We often hear education reformers and advocates talk about building “intentional school culture.”  But I had yet to come across a book that directly addresses HOW to build and maintain school culture until I picked up Anthony Muhammad’s Transforming School Culture: How to Overcome Staff Division (2018 2nd edition).  Every school leader has encountered staff division.  This is the guidebook you need.

Muhammad introduces four types of staff members: the believers, the tweeners, the survivors, and the fundamentalists.  As you can probably guess, those four fall on a spectrum of willing to embrace change (believers) to completely opposed (fundamentalists).  Muhammad presents the rationale behind each group and suggests tactics for dealing with these interest groups.

Believers have high levels of intrinsic motivation, personal connections to the school and community, high levels of flexibility with students, application of positive student pressure, willingness to contront opposing viewpoints, and varied levels of pedagogical skills (44).  Muhammad has an understandably positive view: “Believers display the qualities and value the paradigms that untie staff members and make a positive school culture” (55).  These educators need to be on your team!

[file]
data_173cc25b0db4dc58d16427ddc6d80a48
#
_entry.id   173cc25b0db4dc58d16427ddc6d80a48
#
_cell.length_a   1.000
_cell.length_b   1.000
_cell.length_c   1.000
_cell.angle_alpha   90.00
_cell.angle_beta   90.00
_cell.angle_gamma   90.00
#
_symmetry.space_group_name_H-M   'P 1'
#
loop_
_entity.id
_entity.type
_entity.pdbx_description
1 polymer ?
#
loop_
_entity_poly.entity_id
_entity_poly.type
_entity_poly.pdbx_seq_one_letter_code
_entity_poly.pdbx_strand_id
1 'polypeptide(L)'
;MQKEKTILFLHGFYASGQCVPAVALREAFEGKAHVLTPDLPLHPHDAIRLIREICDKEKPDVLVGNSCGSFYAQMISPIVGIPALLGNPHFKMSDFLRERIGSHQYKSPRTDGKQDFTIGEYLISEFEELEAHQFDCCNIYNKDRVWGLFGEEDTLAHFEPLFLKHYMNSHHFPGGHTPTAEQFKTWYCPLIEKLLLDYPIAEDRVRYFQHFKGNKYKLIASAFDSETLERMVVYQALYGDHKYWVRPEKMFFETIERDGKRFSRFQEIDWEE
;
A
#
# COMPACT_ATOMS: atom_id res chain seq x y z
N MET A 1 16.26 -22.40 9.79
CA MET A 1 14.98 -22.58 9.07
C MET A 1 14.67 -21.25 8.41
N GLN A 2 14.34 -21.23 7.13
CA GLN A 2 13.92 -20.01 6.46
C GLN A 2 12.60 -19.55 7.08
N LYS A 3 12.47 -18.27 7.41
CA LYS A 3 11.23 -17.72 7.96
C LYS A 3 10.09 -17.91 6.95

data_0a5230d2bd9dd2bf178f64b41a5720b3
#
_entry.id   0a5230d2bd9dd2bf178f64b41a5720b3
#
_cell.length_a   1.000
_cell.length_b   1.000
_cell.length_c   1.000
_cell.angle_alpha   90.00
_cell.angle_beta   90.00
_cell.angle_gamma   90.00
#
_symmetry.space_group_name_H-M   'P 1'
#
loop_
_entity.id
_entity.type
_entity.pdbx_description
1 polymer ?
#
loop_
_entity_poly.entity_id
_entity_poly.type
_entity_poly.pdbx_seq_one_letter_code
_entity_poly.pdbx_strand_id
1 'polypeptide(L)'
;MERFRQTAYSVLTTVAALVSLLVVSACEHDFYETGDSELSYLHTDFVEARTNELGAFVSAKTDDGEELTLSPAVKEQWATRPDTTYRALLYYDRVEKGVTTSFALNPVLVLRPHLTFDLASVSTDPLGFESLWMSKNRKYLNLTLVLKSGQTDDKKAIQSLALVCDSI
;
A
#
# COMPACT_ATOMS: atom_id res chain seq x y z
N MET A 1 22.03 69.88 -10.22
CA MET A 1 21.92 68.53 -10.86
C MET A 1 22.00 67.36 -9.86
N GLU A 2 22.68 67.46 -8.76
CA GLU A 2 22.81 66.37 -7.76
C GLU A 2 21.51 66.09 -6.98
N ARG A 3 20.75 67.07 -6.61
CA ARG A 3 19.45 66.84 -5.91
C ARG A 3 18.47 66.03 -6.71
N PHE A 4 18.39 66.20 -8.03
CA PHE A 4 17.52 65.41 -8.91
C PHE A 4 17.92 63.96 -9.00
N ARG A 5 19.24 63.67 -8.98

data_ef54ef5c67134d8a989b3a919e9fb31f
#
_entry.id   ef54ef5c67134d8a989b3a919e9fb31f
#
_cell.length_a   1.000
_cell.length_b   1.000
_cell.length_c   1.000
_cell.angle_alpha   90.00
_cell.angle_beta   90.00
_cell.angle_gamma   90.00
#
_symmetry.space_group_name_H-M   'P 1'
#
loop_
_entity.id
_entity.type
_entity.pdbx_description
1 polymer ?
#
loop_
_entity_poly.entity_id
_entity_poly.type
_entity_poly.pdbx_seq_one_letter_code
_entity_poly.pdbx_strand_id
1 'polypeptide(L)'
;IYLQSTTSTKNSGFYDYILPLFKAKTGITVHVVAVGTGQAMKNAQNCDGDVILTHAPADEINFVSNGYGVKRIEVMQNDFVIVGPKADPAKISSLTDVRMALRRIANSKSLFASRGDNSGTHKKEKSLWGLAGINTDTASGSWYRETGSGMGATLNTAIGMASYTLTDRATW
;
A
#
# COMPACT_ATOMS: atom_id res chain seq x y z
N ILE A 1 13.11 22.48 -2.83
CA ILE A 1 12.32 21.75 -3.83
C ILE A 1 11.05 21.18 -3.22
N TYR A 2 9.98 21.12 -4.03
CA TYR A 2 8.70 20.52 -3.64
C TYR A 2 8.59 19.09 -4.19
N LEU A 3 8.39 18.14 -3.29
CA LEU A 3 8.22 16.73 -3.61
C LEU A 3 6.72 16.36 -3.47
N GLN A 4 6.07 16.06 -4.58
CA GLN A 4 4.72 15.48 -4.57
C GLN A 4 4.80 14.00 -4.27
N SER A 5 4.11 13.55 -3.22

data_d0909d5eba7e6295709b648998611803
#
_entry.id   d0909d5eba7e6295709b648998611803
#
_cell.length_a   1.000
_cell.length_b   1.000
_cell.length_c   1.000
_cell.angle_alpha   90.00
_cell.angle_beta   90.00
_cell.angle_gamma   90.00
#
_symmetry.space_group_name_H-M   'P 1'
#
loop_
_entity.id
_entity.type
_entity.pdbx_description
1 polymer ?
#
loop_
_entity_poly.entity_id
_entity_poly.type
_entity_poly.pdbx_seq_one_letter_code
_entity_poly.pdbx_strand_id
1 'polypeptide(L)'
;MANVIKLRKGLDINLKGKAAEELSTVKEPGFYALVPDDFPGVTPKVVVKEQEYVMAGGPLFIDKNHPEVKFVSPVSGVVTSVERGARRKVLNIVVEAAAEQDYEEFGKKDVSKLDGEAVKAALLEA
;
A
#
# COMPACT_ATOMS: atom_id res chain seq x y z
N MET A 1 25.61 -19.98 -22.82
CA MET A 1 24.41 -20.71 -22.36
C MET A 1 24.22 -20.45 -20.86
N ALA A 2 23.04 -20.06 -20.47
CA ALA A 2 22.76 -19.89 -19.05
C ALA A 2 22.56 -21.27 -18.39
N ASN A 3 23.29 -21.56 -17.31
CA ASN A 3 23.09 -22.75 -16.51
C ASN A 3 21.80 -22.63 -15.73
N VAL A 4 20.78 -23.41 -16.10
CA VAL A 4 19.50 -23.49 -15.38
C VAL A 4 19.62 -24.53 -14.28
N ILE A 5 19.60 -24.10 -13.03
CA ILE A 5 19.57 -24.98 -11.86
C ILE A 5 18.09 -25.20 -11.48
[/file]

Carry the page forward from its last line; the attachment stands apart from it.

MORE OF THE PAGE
Tweeners are struggling with their craft.  Usually in their first years (years 2-4), they are positive on the outside but struggling to put master the demands of teaching.  Attrition is a risk and Muhammad points to PLCs as a solution to the problems of this group.

Survivors are veteran teachers usually in high-needs schools.  They are unprepared and have not received the training and support to be successful.  Under stress, this group of teachers is resistant to changes that involve more work.

“A Fundamentalist is an experienced educator who believes that there is one pure and undisputable way to practice: the traditional model of schooling” (77).  These educators are not only opposed to change, they often use what Muhammad calls the “Three Ds”: defamation, disruption, and distraction.  I’ve been there!  This is a difficult group to work with and Muhammad offers a method for confronting this group:

  1. Clearly state the reason for change
  2. Connection the change proposal to the school’s foundational purpose
  3. Support the proposal with anecdotal and empirical evidence

Ultimately, the book is a guidebook for bringing about change within a building.  It’s not designed to help you identify the areas of change or even suggests the solutions to your problems.  Instead, it’s a method for implementing what you’ve already identified as essential to your school culture.

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